[ox-en] Re: [ox-en] Re: [ox-en] Re: [ox-en] Re: [ox-en] Re: Material peer production (was: Re: [ox-en]Motto for the 4th conference)
- From: Dmytri Kleiner <dk telekommunisten.net>
- Date: Tue, 15 Jan 2008 16:55:30 +0100
On Tue, 15 Jan 2008 06:13:22 -0800 (PST), Michael Bauwens
<michelsub2003 yahoo.com> wrote:
reciprocity required, at the least for
the material substance of the contributers.
No, there is no such direct specific expectation if you contribute to
No, but specific or not, a economical system which does not provide for the
subsistence of free software developers, will have none eventually.
As far as I know, mostly from wage labour.
unless they are conditionally paid to do free software, which is wage
labour, not peer production,
Economically, "wage" is simply the income of labour.
"Wage labour," on it's own is not a mode of production and thus is not
directly comparable to peer production,
although it often identified with the Capitalist mode, what is definitive
of the Capitalist mode is that
the direct-producer is not the "owner" of their product and does not
control it's circulation, in other words,
it is alienated.
Under Capitalism, the "Capitalists" control circulation by preventing
workers from having independent access
to productive assets, thus direct-producers are forced to sell their labour
and forfeit their product.
In contrast, in peer production, producers work on a "commons" of
productive assets and retain control of their product,
thus it is not alienated.
Thus, for something to be "peer production" the key fact is not whether or
how they receive a wage (which somehow they must), but
whether or not they retain control of the circulation of their product.
Since peer producers can not exploit the labour of others, there is no way
to control reproduction or interfere
with upstream circulation, thus neither immaterial or alienated "property"
This doesn't mean that peers don't exchange, any more than you can claim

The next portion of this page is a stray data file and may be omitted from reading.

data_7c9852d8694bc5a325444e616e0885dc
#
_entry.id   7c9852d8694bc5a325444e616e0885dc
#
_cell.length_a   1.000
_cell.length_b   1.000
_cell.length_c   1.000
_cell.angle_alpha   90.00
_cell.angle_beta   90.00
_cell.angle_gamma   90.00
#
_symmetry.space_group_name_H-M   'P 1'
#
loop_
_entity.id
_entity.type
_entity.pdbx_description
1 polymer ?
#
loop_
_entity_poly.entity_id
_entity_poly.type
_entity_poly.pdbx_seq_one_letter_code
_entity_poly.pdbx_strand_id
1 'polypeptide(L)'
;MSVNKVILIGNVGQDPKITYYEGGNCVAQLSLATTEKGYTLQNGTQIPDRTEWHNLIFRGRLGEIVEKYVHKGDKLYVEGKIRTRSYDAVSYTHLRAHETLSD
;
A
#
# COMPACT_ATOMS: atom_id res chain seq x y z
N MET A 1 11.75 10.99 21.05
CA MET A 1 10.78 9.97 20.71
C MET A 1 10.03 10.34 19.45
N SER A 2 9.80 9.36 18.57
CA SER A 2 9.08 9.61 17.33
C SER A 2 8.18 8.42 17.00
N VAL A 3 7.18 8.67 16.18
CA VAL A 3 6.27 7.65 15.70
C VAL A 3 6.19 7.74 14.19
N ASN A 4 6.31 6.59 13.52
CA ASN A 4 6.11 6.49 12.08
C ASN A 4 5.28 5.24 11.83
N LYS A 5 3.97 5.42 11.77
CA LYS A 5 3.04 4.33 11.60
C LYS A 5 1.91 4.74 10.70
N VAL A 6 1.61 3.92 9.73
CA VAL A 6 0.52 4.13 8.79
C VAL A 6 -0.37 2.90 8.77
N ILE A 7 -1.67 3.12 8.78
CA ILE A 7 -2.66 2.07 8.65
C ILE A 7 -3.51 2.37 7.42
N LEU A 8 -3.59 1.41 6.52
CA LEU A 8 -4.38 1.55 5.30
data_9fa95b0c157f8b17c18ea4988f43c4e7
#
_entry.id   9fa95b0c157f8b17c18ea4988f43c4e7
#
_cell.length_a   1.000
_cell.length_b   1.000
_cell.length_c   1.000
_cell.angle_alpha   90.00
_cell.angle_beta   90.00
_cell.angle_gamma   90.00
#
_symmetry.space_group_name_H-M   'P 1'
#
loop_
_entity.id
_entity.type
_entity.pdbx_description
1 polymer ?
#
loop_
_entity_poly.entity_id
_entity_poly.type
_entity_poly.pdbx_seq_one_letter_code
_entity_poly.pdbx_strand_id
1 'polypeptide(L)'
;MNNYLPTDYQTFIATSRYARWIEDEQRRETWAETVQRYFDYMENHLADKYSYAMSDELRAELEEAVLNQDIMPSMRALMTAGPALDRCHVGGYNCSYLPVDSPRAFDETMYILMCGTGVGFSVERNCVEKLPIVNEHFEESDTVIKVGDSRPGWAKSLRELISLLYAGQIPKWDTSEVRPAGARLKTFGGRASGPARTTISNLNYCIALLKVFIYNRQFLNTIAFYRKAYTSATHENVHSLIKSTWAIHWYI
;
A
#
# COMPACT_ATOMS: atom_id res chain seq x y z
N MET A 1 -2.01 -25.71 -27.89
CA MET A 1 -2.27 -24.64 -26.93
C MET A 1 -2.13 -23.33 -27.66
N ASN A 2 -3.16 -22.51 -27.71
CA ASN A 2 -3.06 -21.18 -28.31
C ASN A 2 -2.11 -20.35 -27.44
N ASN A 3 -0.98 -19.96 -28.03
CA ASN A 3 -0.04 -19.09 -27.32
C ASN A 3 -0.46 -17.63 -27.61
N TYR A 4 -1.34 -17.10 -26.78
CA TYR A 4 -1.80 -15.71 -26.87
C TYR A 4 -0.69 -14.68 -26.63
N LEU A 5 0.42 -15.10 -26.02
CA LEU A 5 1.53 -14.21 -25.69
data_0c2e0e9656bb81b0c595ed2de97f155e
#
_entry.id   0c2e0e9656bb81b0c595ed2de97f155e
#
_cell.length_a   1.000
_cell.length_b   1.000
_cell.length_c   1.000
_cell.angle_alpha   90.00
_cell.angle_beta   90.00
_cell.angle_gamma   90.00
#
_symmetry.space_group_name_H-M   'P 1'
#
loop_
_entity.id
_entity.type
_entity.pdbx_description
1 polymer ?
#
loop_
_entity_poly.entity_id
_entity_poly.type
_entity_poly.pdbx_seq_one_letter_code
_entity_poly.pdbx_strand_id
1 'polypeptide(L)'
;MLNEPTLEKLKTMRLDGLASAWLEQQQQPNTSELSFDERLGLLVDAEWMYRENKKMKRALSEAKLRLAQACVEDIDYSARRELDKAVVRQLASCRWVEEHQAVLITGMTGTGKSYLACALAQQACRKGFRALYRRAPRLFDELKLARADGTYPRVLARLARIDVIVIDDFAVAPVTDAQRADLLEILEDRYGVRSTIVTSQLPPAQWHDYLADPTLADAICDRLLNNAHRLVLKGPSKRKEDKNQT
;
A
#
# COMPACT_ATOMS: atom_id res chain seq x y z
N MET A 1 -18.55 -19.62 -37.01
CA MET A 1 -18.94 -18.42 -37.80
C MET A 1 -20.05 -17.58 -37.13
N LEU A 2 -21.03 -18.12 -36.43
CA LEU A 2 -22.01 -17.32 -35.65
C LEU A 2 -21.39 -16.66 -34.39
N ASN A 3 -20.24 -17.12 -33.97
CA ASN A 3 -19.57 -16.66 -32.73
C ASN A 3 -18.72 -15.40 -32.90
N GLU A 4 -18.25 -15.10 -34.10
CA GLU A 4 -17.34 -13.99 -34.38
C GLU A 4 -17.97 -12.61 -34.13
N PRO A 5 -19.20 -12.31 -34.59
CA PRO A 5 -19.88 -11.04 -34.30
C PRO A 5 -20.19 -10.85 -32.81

that P2P network nodes don't
reciprocate, it only means they interact as peers.
indirectly that is the point, you may very well work for a free software
project that sustains another project of wealth creation, while you
on a wage for another activity
Indirectly doesn't change the logic, the source of the reciprocated wealth
to sustain the peer producer is know: the wealth created.
in kin-communities, there were also forms of communal shareholding and
generalized exchange, but this is not what is meant by the gift economy,
which is a symmetrical system (although that symmetry could be defined in
various 'spiral' ways), but the point is: the gift created an obligation;
the free contribution towards a commons project creates no such
Depends on the context, in endogenous gift relations among kin,
transactions are not accounted, only relationships matter.
The idea of one-to-one reciprocation on a per-transaction level is not
rather the overall relationship and the idea that everyone should
an obligation was created, and a certain type of obligation insured, this
is driven by what Fiske calls equality matching, which is different from
communal shareholding; again, take a few minutes to read fiske, it's not
long and will clear up the difference
mutual contribution in communal shareholding IS NOT a demand for
reciprocity from any particular person, ONLY a general expectation that
contributor will also benefit in some way or other
I don't see this being significantly different, when the relationship
conflict becomes specified in specific reciprocity. For example, a family
might force a
shirking teenager to do specific chores when they don't help out around the
enough on their own.
Economically, when you look it from the point of view of production and
the difference is even less significant.
NO, and Benkler never uses the concept of gift economy in his book
I didn't mean that Benkler uses the concept of the gift economy, only that
cites research showing that most developers of free software feel the get
from free software then they give, thus it is from their point view
in France such
as Motion Twin and FDN?
I do not think so, do you have info about these projects, which I think
I've met members of both, but didn't ask about "Communism Liberale."
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